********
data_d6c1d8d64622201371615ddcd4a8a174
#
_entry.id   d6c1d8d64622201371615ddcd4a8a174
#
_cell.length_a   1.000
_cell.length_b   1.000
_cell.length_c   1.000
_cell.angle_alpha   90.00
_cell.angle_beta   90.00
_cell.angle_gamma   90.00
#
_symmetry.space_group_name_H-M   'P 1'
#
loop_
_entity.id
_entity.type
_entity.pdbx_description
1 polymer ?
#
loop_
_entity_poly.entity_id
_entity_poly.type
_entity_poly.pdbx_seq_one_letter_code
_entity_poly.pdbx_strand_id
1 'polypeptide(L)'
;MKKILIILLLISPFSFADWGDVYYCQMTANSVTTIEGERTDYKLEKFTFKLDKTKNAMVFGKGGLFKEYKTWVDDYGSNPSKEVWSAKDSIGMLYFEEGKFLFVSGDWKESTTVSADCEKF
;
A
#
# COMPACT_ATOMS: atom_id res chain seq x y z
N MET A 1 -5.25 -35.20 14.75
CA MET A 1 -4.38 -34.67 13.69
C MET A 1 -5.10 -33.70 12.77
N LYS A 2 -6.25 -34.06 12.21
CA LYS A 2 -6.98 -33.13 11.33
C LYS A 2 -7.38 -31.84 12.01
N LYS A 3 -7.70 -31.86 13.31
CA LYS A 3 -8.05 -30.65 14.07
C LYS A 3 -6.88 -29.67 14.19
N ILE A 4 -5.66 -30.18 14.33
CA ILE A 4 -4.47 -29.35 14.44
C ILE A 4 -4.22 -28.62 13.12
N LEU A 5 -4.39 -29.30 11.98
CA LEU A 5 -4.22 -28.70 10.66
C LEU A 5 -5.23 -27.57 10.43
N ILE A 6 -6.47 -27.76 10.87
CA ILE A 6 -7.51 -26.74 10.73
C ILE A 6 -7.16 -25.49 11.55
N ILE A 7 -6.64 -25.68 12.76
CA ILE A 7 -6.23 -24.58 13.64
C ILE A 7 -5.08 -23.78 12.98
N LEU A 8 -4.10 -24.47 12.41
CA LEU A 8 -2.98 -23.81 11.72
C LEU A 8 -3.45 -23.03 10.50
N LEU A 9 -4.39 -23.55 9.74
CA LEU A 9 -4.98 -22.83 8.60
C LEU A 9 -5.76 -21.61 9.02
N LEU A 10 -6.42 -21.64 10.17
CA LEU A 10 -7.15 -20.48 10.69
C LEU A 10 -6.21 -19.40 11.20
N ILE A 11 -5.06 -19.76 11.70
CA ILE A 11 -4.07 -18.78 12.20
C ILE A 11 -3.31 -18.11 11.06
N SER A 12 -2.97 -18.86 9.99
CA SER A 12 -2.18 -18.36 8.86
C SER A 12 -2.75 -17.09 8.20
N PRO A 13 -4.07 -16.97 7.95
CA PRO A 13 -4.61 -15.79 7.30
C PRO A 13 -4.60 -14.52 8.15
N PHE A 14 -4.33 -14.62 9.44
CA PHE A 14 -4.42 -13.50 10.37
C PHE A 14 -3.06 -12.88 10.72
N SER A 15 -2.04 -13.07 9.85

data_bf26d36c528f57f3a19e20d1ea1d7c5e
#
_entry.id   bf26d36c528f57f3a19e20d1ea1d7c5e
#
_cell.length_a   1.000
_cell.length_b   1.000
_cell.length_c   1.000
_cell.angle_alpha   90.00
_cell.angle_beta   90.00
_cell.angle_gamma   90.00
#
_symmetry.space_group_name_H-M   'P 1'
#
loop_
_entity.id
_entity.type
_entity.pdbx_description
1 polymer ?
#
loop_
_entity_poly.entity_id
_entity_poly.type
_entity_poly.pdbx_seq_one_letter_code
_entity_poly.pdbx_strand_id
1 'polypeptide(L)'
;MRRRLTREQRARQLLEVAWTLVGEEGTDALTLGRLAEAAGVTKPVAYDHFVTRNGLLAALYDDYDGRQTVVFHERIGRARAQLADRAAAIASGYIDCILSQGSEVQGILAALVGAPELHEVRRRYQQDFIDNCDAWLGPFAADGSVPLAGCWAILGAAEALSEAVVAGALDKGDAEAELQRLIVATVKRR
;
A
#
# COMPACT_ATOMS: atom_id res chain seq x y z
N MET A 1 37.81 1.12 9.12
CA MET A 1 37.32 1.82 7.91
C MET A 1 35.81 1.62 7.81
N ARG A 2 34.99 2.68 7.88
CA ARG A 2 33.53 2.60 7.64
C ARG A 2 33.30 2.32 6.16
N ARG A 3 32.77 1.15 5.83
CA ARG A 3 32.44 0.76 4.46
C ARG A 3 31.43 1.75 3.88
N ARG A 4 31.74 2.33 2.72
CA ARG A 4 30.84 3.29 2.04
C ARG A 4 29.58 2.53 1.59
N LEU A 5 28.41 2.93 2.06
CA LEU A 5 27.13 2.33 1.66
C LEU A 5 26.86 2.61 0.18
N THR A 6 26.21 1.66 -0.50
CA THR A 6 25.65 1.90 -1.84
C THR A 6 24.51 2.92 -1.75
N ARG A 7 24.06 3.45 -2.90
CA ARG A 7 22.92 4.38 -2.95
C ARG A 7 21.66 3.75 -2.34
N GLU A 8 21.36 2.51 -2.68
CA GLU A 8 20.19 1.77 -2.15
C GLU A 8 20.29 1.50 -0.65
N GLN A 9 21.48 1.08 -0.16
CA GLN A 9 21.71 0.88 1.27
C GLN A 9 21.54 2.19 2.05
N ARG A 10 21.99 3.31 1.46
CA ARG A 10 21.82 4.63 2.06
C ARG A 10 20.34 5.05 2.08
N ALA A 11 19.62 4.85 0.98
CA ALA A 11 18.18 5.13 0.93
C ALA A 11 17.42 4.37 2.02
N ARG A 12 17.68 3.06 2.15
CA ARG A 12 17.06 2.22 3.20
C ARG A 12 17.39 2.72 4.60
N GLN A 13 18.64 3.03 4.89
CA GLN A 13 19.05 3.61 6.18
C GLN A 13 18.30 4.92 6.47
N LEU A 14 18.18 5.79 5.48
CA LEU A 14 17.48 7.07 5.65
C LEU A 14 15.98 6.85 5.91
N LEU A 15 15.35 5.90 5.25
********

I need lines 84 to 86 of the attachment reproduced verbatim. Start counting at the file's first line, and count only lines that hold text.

#
_symmetry.space_group_name_H-M   'P 1'
#